The philosophy behind the Sounds of Christmas is that there is a lot of great Christmas music out there, and most traditional radio stations stick to a tired, short list of songs that get played over and over. We play a very wide variety, and in addition to your favorites, we also play some artists and some versions of songs that you may not be familiar with.
We also do the same thing in October with Halloween music.
For example, we play Burl Ives' version of "Ghost Riders In The Sky". Released in 1949, that was one of the first versions of that song (the original by Stan Jones was first). We also play versions by artists very familiar to Christmas music fans, like Bing Crosby and , Dean Martin. And we more recent covers by Concrete Blonde, Spiderbait and the Blues Brothers. And we play everything in between, including versions by the Outlaws, Scatman Crothers, Marty Robbins, Jeff Bridges and the Tubes.
As another example, we play Screamin' Jay Hawkins' original version of "I Put A Spell On You" (which he wrote and released in 1956). We also play versions by Nina Simone, Creedence Clearwater Revival and Bryan Ferry (who all had hits with this song). And we play lesser-known versions, including Joe Cocker, Leon Russell and Manfred Mann. Plus, we have more recent versions, including duets with Buddy Guy and Carlos Santana, and Jeff Beck with Joss Stone.
So it's quite possible that you'd tune in and hear a version of "Monster Mash" that sounds different than what you were expecting. You may not even know that the Beach Boys used to perform it in concert. Or that Stephen Bishop recorded it (with Andrew Gold and Linda Ronstadt).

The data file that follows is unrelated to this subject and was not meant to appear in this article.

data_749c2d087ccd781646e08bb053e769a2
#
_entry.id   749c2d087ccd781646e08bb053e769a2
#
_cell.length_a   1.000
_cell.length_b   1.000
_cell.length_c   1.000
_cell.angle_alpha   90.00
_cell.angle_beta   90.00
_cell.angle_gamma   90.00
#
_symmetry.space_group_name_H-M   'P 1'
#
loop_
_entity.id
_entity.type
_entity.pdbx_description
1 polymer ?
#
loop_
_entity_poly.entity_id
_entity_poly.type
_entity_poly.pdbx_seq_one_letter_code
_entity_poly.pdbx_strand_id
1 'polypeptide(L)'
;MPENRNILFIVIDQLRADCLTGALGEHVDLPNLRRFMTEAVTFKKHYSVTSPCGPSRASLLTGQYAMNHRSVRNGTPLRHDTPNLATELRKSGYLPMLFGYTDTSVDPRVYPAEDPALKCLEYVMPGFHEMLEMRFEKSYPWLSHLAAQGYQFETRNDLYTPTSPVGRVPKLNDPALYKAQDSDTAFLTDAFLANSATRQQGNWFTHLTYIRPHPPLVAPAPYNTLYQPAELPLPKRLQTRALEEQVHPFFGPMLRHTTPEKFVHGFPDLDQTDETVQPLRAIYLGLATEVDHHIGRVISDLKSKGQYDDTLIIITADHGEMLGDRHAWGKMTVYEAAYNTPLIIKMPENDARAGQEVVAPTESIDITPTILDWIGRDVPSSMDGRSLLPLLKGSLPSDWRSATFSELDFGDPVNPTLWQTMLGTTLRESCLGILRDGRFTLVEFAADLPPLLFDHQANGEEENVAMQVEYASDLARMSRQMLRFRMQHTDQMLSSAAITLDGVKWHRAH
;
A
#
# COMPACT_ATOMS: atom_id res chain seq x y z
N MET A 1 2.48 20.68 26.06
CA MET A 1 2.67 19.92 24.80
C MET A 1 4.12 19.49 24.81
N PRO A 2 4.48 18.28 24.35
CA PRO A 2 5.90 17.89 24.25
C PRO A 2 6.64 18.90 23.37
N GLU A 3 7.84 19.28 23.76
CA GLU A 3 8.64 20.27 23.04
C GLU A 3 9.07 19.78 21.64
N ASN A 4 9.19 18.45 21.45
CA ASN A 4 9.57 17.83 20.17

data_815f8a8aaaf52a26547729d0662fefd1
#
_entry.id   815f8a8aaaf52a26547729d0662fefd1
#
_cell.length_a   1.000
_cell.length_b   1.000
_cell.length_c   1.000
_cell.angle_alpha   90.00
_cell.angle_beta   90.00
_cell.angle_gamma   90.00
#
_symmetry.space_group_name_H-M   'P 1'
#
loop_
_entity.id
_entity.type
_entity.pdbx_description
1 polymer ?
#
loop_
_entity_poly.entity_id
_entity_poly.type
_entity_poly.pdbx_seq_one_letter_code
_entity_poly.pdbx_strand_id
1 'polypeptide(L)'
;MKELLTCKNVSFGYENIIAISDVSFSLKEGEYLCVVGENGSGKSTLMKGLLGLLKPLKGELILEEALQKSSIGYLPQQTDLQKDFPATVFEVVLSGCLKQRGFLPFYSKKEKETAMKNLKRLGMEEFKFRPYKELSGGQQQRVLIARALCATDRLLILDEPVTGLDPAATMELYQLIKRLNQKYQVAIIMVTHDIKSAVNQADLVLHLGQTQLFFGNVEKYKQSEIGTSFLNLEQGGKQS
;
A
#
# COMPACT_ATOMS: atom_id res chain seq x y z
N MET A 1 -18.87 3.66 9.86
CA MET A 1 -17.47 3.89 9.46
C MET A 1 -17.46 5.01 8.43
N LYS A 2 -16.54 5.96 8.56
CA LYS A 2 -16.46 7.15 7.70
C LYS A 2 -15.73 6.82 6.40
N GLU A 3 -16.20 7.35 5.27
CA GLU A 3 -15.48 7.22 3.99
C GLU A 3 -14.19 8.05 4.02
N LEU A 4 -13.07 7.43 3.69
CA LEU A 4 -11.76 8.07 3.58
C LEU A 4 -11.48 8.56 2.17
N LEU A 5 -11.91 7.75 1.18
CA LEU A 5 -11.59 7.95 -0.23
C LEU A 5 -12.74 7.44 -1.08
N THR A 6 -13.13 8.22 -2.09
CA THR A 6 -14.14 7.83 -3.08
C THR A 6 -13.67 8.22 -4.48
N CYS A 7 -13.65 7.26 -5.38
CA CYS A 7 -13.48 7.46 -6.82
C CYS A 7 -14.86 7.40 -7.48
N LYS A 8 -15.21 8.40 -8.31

We have five other versions of "Ghostbusters" besides the huge hit by Ray Parker Jr., including versions by Pentatonix, Run DMC and Fall Out Boy. And we have at least nine versions of "Bad Moon Rising", including versions by Bo Diddley, Ann Wilson of Heart, Jerry Lee Lewis, Storyville and Juliana Hatfield.
There are lots of songs from Disney movies and shows. And lots of songs from horror movies and scary TV shows, alongside sillier songs from parodies and comedies. Even some Broadway showtunes.
I think the oldest song in rotation this October is Robert Johnson's "Cross Road Blues". The newest might be the Rolling Stones' "Ghost Town" from earlier this year.
I guess the point I'm trying to make is that I hope you enjoy listening, and that you don't have to worry about hearing "Purple People Eater" over and over (either by Sheb Wooley or George Thorogood or Judy Garland).
I'm looking forward to the new season of the Sounds of Christmas, and sharing tons of new music with you. But for now, I hope you have fun with the Sounds of Halloween!